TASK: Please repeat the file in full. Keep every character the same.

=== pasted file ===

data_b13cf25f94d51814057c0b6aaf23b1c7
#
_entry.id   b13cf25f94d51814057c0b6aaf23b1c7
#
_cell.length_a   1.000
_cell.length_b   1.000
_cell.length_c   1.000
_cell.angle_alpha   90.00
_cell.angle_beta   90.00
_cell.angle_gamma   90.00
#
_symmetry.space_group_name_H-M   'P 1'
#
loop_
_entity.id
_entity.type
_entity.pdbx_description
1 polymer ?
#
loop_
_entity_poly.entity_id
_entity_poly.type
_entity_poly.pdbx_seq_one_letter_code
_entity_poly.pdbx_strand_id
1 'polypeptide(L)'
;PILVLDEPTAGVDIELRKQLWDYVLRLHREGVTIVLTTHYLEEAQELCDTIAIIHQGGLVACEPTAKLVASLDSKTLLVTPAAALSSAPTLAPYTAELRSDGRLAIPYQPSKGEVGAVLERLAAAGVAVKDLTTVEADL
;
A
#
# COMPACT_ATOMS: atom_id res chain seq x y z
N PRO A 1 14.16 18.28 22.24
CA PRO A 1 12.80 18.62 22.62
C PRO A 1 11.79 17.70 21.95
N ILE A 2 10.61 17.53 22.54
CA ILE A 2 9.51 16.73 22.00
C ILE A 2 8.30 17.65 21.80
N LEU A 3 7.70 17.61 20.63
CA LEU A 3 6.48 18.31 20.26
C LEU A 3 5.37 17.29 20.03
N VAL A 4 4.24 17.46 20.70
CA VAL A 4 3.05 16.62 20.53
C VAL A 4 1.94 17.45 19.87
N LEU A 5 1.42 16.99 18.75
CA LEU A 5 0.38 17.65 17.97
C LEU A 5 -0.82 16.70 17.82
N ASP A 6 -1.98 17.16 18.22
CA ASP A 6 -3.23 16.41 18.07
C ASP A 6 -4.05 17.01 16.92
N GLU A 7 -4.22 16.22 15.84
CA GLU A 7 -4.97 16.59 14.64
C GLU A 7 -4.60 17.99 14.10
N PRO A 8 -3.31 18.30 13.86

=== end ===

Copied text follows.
data_b13cf25f94d51814057c0b6aaf23b1c7
#
_entry.id   b13cf25f94d51814057c0b6aaf23b1c7
#
_cell.length_a   1.000
_cell.length_b   1.000
_cell.length_c   1.000
_cell.angle_alpha   90.00
_cell.angle_beta   90.00
_cell.angle_gamma   90.00
#
_symmetry.space_group_name_H-M   'P 1'
#
loop_
_entity.id
_entity.type
_entity.pdbx_description
1 polymer ?
#
loop_
_entity_poly.entity_id
_entity_poly.type
_entity_poly.pdbx_seq_one_letter_code
_entity_poly.pdbx_strand_id
1 'polypeptide(L)'
;PILVLDEPTAGVDIELRKQLWDYVLRLHREGVTIVLTTHYLEEAQELCDTIAIIHQGGLVACEPTAKLVASLDSKTLLVTPAAALSSAPTLAPYTAELRSDGRLAIPYQPSKGEVGAVLERLAAAGVAVKDLTTVEADL
;
A
#
# COMPACT_ATOMS: atom_id res chain seq x y z
N PRO A 1 14.16 18.28 22.24
CA PRO A 1 12.80 18.62 22.62
C PRO A 1 11.79 17.70 21.95
N ILE A 2 10.61 17.53 22.54
CA ILE A 2 9.51 16.73 22.00
C ILE A 2 8.30 17.65 21.80
N LEU A 3 7.70 17.61 20.63
CA LEU A 3 6.48 18.31 20.26
C LEU A 3 5.37 17.29 20.03
N VAL A 4 4.24 17.46 20.70
CA VAL A 4 3.05 16.62 20.53
C VAL A 4 1.94 17.45 19.87
N LEU A 5 1.42 16.99 18.75
CA LEU A 5 0.38 17.65 17.97
C LEU A 5 -0.82 16.70 17.82
N ASP A 6 -1.98 17.16 18.22
CA ASP A 6 -3.23 16.41 18.07
C ASP A 6 -4.05 17.01 16.92
N GLU A 7 -4.22 16.22 15.84
CA GLU A 7 -4.97 16.59 14.64
C GLU A 7 -4.60 17.99 14.10
N PRO A 8 -3.31 18.30 13.86